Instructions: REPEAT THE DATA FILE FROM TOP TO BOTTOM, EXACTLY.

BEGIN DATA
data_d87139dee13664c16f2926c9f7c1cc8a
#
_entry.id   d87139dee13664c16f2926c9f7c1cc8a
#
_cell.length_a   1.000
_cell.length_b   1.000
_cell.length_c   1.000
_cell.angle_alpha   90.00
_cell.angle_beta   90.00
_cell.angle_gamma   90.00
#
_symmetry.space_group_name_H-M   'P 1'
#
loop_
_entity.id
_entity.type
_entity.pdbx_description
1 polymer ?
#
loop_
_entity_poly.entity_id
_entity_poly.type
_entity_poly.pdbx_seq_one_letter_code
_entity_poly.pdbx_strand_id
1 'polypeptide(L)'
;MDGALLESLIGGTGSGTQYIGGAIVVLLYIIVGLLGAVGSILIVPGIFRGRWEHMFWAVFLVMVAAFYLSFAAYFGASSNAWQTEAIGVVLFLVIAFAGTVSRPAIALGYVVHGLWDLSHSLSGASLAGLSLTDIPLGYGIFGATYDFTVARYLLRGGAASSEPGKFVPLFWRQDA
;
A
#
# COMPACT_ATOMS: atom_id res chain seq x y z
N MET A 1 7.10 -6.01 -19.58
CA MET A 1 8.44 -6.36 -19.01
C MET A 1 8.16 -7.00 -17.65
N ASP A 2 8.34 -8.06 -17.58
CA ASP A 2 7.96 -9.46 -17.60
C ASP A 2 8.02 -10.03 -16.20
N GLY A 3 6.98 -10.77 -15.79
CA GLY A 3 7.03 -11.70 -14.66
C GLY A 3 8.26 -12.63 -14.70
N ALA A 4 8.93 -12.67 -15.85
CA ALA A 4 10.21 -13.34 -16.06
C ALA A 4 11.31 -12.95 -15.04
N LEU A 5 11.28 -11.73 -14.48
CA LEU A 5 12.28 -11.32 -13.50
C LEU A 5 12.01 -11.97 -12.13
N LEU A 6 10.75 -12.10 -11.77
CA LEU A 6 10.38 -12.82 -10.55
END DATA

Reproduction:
data_d87139dee13664c16f2926c9f7c1cc8a
#
_entry.id   d87139dee13664c16f2926c9f7c1cc8a
#
_cell.length_a   1.000
_cell.length_b   1.000
_cell.length_c   1.000
_cell.angle_alpha   90.00
_cell.angle_beta   90.00
_cell.angle_gamma   90.00
#
_symmetry.space_group_name_H-M   'P 1'
#
loop_
_entity.id
_entity.type
_entity.pdbx_description
1 polymer ?
#
loop_
_entity_poly.entity_id
_entity_poly.type
_entity_poly.pdbx_seq_one_letter_code
_entity_poly.pdbx_strand_id
1 'polypeptide(L)'
;MDGALLESLIGGTGSGTQYIGGAIVVLLYIIVGLLGAVGSILIVPGIFRGRWEHMFWAVFLVMVAAFYLSFAAYFGASSNAWQTEAIGVVLFLVIAFAGTVSRPAIALGYVVHGLWDLSHSLSGASLAGLSLTDIPLGYGIFGATYDFTVARYLLRGGAASSEPGKFVPLFWRQDA
;
A
#
# COMPACT_ATOMS: atom_id res chain seq x y z
N MET A 1 7.10 -6.01 -19.58
CA MET A 1 8.44 -6.36 -19.01
C MET A 1 8.16 -7.00 -17.65
N ASP A 2 8.34 -8.06 -17.58
CA ASP A 2 7.96 -9.46 -17.60
C ASP A 2 8.02 -10.03 -16.20
N GLY A 3 6.98 -10.77 -15.79
CA GLY A 3 7.03 -11.70 -14.66
C GLY A 3 8.26 -12.63 -14.70
N ALA A 4 8.93 -12.67 -15.85
CA ALA A 4 10.21 -13.34 -16.06
C ALA A 4 11.31 -12.95 -15.04
N LEU A 5 11.28 -11.73 -14.48
CA LEU A 5 12.28 -11.32 -13.50
C LEU A 5 12.01 -11.97 -12.13
N LEU A 6 10.75 -12.10 -11.77
CA LEU A 6 10.38 -12.82 -10.55